[ FRC ]
I love this video because rather than just showing the solution to a problem (in this case, volcanic soil sampling), it takes us through original ideas, problems discovered during testing, and then how those problems were solved:
If this all looks like fun, here are some more robots from the Nagatani Lab in the Field Robotics Group at Tohoku University:
The U.S. Army has been funding Howe & Howe Technologies to put big guns on mobile robots, and here’s their latest:
It’s easy to just think of medical exoskeletons as robots that can allow people to walk who wouldn’t be able to walk otherwise. But, there’s an important rehabilitation component, and using an exoskeleton can actually help some people rehabilitate to the point of being able to walk again:
[ Ekso Bionics ]
Just a little extra footage of Motobot, from Yamaha and SRI:
[ Yamaha ]
This is basically just a highlight video for TU Eindhoven’s RoboCup team, but it does a good job of showing just how skilled these robots have become:
RoboCup 2016 will be held at the end of June in Leipzig, Germany.
[ TU Eindhoven ]
With some minor surgery and a pair of Myo armbands, Johnny Matheny has one of the most advanced robotic arms on the planet:
I have dreams like this: robots making infinite amounts of tasty cookies.
I have such a huge craving for stroopwafflels right now.
[ Stroopwafel ]
Neato somehow managed to cram a LIDAR sensor into its affordable robotic vacuum, and the latest version now includes WiFi connectivity:
We’re going to be taking a close look at one of these things in the next few months, so stay tuned for a full review.
[ Neato ]
WowWee’s newest robot is no AIBO, but for $180 on pre-order, it’s pretty impressive:
While we’re wary of the whole Tamagotchi-style “push buttons to feed me or else” model, this is massively offset by the fact that if two CHiPs meet each other, they’ll sniff butts. Seriously.
[ CHiP ]
I really, really hate it when tiny robots are better dancers than I am (and they always are):
[ Drexel MET-lab ]
A mixture of directional gecko-inspired adhesives on compliant fingers and “fingernails” from Stanford’s Biomimetics and Dextrous Manipulation Lab can pick up all kinds of stuff:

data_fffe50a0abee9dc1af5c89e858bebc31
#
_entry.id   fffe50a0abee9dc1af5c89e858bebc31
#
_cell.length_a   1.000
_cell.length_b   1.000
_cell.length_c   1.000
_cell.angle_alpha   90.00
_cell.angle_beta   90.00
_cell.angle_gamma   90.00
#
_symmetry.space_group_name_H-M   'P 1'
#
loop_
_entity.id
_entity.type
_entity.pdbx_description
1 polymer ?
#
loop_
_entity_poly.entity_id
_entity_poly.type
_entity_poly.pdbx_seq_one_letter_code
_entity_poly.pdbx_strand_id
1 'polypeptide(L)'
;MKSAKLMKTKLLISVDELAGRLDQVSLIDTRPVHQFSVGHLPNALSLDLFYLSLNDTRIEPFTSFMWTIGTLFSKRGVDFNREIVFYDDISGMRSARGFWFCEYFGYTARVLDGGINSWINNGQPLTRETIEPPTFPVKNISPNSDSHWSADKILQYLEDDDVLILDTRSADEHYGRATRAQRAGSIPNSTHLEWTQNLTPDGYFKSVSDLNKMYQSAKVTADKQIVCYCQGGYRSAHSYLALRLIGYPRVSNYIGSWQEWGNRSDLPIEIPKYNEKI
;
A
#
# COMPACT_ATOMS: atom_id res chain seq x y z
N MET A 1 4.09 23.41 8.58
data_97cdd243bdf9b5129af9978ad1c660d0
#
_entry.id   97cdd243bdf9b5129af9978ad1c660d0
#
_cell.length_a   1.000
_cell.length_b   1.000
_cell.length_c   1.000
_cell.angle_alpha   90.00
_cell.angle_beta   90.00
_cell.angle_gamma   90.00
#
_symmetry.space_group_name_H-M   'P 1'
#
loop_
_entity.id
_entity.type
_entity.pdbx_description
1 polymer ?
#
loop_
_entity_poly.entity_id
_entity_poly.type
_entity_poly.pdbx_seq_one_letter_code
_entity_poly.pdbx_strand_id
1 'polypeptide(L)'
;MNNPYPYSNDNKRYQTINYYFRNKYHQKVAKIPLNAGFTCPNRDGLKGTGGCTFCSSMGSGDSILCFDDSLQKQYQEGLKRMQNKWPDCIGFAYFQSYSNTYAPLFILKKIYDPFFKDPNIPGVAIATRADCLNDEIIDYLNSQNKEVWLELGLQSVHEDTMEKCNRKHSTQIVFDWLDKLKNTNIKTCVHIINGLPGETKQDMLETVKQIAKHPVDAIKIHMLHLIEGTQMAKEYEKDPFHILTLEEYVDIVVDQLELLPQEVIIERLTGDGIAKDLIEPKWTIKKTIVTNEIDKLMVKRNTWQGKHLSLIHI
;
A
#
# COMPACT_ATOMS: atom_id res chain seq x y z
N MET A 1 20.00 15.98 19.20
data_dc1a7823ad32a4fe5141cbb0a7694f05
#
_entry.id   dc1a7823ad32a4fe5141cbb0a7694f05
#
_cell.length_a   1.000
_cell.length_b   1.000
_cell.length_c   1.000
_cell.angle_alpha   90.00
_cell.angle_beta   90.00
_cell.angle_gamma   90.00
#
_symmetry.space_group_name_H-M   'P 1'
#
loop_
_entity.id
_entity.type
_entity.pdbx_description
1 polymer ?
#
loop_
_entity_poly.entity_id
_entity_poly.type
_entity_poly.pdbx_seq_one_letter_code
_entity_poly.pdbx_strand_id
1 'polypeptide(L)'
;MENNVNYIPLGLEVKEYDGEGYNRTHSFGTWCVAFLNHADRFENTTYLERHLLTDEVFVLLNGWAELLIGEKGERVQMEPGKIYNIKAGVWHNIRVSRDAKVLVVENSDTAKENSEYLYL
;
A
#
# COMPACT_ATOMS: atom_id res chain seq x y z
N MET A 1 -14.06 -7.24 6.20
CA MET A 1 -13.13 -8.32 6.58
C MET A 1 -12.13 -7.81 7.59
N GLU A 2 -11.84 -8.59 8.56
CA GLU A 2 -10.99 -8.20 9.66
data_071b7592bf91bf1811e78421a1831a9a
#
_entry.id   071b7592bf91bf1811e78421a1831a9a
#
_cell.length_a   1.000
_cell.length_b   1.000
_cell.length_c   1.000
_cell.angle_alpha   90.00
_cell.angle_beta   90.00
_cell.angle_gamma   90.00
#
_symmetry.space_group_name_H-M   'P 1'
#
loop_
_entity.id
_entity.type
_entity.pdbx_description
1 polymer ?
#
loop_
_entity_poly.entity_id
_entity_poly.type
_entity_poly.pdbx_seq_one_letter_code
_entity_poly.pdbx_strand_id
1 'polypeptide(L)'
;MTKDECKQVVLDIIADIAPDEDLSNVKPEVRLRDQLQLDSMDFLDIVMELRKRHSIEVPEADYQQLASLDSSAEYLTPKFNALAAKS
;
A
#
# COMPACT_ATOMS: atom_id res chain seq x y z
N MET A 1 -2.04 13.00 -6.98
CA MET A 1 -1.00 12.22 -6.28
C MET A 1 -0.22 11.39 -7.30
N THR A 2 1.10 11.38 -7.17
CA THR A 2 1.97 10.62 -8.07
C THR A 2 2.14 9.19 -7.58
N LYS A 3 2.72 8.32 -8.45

[ Stanford BDML ]
Err, Dyson, you missed a spot.
We don’t know if this is representative of how the 360 Eye typically works, but if that’s the case, then Dyson needs to do some serious improvements in terms of navigation and user experience. This vacuum sucks, and not in a good way.
[ K. Moriyama ]
Here are some additional details on a couple of the Cybathlon competitions that will be held this year:
[ Cybathlon ]
NASA’s Prototype-Technology Evaluation and Research Aircraft is a not huge but probably very expensive testbed for emerging technology like wings that change shape mid-flight:
[ NASA ]
Evan Ackerman is a senior editor at IEEE Spectrum. Since 2007, he has written over 6,000 articles on robotics and technology. He has a degree in Martian geology and is excellent at playing bagpipes.
Erico Guizzo is the Director of Digital Innovation at IEEE Spectrum, and cofounder of the IEEE Robots Guide, an award-winning interactive site about robotics. He oversees the operation, integration, and new feature development for all digital properties and platforms, including the Spectrum website, newsletters, CMS, editorial workflow systems, and analytics and AI tools. An IEEE Member, he is an electrical engineer by training and has a master’s degree in science writing from MIT.